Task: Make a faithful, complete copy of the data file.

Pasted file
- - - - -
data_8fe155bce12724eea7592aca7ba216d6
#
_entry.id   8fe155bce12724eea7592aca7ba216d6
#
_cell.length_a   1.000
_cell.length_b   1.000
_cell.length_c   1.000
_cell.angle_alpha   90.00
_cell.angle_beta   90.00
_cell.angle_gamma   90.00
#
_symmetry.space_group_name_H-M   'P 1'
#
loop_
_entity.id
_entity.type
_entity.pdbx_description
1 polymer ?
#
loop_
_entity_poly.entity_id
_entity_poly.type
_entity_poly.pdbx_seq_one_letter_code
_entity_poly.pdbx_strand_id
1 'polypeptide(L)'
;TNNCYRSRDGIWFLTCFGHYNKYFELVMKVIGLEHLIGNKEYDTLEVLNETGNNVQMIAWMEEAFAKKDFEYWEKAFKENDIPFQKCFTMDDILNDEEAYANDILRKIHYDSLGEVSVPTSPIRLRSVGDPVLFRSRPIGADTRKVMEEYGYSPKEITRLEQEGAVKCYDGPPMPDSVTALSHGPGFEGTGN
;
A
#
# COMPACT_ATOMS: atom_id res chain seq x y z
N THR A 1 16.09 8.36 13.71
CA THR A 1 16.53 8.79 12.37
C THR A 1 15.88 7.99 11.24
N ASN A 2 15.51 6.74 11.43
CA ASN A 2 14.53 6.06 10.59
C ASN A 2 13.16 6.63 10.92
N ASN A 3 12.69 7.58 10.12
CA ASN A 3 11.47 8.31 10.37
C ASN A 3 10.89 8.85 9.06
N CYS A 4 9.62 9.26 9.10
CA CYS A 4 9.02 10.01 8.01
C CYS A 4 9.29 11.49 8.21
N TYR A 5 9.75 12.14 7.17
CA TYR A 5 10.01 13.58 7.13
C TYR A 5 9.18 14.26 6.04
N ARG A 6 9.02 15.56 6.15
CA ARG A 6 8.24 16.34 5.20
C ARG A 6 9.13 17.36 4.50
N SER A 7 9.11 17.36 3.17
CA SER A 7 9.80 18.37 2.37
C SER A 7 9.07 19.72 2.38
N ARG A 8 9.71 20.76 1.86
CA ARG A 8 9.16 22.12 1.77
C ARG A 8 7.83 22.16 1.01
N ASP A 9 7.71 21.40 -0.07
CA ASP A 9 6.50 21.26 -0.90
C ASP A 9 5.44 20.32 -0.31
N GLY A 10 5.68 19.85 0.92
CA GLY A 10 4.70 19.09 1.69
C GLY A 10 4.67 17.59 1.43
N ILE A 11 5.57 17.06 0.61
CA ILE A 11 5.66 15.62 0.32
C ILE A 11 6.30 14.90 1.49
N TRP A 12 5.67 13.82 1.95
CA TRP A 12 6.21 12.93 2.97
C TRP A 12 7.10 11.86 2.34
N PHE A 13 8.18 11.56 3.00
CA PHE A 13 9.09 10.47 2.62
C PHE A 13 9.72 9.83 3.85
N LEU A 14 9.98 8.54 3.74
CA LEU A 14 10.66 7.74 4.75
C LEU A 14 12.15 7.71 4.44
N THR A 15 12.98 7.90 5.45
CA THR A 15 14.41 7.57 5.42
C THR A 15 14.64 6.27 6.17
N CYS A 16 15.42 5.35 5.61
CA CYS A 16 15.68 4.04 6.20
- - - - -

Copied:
data_8fe155bce12724eea7592aca7ba216d6
#
_entry.id   8fe155bce12724eea7592aca7ba216d6
#
_cell.length_a   1.000
_cell.length_b   1.000
_cell.length_c   1.000
_cell.angle_alpha   90.00
_cell.angle_beta   90.00
_cell.angle_gamma   90.00
#
_symmetry.space_group_name_H-M   'P 1'
#
loop_
_entity.id
_entity.type
_entity.pdbx_description
1 polymer ?
#
loop_
_entity_poly.entity_id
_entity_poly.type
_entity_poly.pdbx_seq_one_letter_code
_entity_poly.pdbx_strand_id
1 'polypeptide(L)'
;TNNCYRSRDGIWFLTCFGHYNKYFELVMKVIGLEHLIGNKEYDTLEVLNETGNNVQMIAWMEEAFAKKDFEYWEKAFKENDIPFQKCFTMDDILNDEEAYANDILRKIHYDSLGEVSVPTSPIRLRSVGDPVLFRSRPIGADTRKVMEEYGYSPKEITRLEQEGAVKCYDGPPMPDSVTALSHGPGFEGTGN
;
A
#
# COMPACT_ATOMS: atom_id res chain seq x y z
N THR A 1 16.09 8.36 13.71
CA THR A 1 16.53 8.79 12.37
C THR A 1 15.88 7.99 11.24
N ASN A 2 15.51 6.74 11.43
CA ASN A 2 14.53 6.06 10.59
C ASN A 2 13.16 6.63 10.92
N ASN A 3 12.69 7.58 10.12
CA ASN A 3 11.47 8.31 10.37
C ASN A 3 10.89 8.85 9.06
N CYS A 4 9.62 9.26 9.10
CA CYS A 4 9.02 10.01 8.01
C CYS A 4 9.29 11.49 8.21
N TYR A 5 9.75 12.14 7.17
CA TYR A 5 10.01 13.58 7.13
C TYR A 5 9.18 14.26 6.04
N ARG A 6 9.02 15.56 6.15
CA ARG A 6 8.24 16.34 5.20
C ARG A 6 9.13 17.36 4.50
N SER A 7 9.11 17.36 3.17
CA SER A 7 9.80 18.37 2.37
C SER A 7 9.07 19.72 2.38
N ARG A 8 9.71 20.76 1.86
CA ARG A 8 9.16 22.12 1.77
C ARG A 8 7.83 22.16 1.01
N ASP A 9 7.71 21.40 -0.07
CA ASP A 9 6.50 21.26 -0.90
C ASP A 9 5.44 20.32 -0.31
N GLY A 10 5.68 19.85 0.92
CA GLY A 10 4.70 19.09 1.69
C GLY A 10 4.67 17.59 1.43
N ILE A 11 5.57 17.06 0.61
CA ILE A 11 5.66 15.62 0.32
C ILE A 11 6.30 14.90 1.49
N TRP A 12 5.67 13.82 1.95
CA TRP A 12 6.21 12.93 2.97
C TRP A 12 7.10 11.86 2.34
N PHE A 13 8.18 11.56 3.00
CA PHE A 13 9.09 10.47 2.62
C PHE A 13 9.72 9.83 3.85
N LEU A 14 9.98 8.54 3.74
CA LEU A 14 10.66 7.74 4.75
C LEU A 14 12.15 7.71 4.44
N THR A 15 12.98 7.90 5.45
CA THR A 15 14.41 7.57 5.42
C THR A 15 14.64 6.27 6.17
N CYS A 16 15.42 5.35 5.61
CA CYS A 16 15.68 4.04 6.20